Crowdfunding: Real-world testing
Crowdfunding: Real-world testing
Crowdfunding concepts can be wonderful things that seize moments, spark imaginations and capture the zeitgeist. But let’s face it, they can also be flawed imaginings that miss the mark, fail to float and sink without trace.
One of the pitfalls of crowdfunding can be that many of these ideas – wonderful or otherwise – are only shown to a test group of friends and family before being thrown to the crowd for approval. There is an obvious flaw with this process that too many potential startups continue to learn in the hardest way possible.
It all comes down to a lack of objectivity. You love your project, and have been so wrapped up it for months or years, that you lost any objectivity towards it a long time ago. You’ll deny this of course; you’ll even have a thorough mental list of the only faults that others might potentially see in your design, and another equally thorough list of bulletproof responses to all those accusations. And then of course there is your domestic test group itself. They love you (mostly) and so they love your project (sort of), and whatever reservations they may have about its practicality and real-world brilliance, they won’t want to hurt your feelings (much). So they might hesitate and suggest it could be better if it were a little smaller or bluer (rather obvious criticisms which of course you’ll already have ready-made responses for). But very rarely will your sibling or best friend look you in the face and tell you straight that it’s a terrible idea and that you are wasting your time with this design.
Sadly the result of such an overly comfortable soft launch and worthless sensitive advice can be truly harmful. You’ll feel invigorated, joyfully create your project page, throw your beautiful project to the crowd, and watch as it is either savaged and ripped apart or – worse still – totally ignored and starved of attention.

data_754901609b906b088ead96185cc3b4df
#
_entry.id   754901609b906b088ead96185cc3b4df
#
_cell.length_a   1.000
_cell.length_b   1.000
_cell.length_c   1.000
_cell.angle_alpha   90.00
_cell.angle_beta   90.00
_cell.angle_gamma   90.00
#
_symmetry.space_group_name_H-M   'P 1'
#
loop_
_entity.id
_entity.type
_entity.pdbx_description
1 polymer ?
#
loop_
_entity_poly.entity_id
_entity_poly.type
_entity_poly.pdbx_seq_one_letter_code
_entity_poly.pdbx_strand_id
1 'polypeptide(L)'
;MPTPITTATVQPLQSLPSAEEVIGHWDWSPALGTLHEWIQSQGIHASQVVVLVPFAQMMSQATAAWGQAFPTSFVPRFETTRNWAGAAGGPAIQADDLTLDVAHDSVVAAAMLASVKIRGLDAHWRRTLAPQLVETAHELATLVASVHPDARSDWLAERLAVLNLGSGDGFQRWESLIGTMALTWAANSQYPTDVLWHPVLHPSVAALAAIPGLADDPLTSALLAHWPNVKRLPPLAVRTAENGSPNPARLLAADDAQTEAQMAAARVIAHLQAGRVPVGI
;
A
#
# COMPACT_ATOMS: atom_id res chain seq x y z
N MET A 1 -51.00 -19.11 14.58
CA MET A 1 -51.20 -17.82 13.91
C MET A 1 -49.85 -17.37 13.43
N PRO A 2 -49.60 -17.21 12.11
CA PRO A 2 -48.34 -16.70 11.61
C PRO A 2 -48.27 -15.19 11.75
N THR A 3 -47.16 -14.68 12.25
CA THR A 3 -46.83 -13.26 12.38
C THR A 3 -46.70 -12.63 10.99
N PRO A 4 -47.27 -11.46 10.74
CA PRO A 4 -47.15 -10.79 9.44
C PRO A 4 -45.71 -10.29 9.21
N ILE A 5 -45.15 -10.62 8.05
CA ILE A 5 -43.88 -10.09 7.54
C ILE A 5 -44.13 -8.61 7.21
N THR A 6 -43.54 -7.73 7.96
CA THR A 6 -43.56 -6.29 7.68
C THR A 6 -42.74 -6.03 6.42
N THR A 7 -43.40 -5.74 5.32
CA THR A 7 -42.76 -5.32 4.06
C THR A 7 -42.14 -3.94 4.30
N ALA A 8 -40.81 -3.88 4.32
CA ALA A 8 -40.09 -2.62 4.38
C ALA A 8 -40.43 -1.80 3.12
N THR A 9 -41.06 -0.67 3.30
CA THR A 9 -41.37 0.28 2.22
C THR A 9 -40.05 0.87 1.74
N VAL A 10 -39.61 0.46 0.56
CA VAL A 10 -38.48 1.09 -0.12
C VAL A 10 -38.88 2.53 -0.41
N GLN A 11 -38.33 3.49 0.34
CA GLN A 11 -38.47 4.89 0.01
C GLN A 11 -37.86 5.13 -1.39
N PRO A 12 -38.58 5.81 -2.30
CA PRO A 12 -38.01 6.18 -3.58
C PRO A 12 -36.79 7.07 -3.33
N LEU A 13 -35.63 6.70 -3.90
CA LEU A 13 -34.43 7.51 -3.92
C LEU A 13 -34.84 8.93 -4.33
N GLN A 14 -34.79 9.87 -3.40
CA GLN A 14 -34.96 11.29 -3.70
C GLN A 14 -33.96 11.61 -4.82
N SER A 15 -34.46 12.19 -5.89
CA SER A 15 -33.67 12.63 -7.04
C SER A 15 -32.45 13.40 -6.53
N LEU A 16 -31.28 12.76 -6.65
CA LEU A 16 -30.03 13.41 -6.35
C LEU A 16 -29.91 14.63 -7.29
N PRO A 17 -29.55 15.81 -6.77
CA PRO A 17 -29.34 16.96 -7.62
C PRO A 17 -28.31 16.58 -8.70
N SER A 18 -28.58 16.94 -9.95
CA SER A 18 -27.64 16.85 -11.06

So here’s the rub. Whoever you are and whatever idea you’ve come up with, please assume that your project isn’t perfect. None of them are, frankly. Don’t go completely overboard and lose confidence in it entirely, but do contemplate the idea that it might possibly be improved, and that you may have missed something important that could just be the difference between successful funding and abject failure.
What you should do instead, if you’re brave and sensible, is present your idea to a truly objective group of people with a relevant mixture of talents and experience. That you aren’t related to. Who are not your friends. And who have nothing to gain or to lose whether your idea is great or a disaster. Before you go to the crowd, you must first find at least one objective test-bed to provide you with two invaluable things: honest feedback, and a new-found willingness to listen to that feedback and act with detachment.
You may find a useful test-bed for your project presentation in many places, but a local small-business networking event often works very well. One that you’ve not attended for long enough to build relationships at of course. If you’re feeling braver still, then why not consider presenting to a number of different groups of people? Students at a college perhaps. Or residents at a retirement home, a staff room at a school, the canteen of nearby factory, a local interest group of some kind. Remember to tailor the audiences you choose by their relevance to your potential market, and not because they might be less scary – scary is good!
So please try and be courageous and risk a little rejection and hurtful criticism in the short term – ultimately it will help your brainchild to grow up big, strong and successful, without having to take its very first steps in front of that unforgiving crowd…
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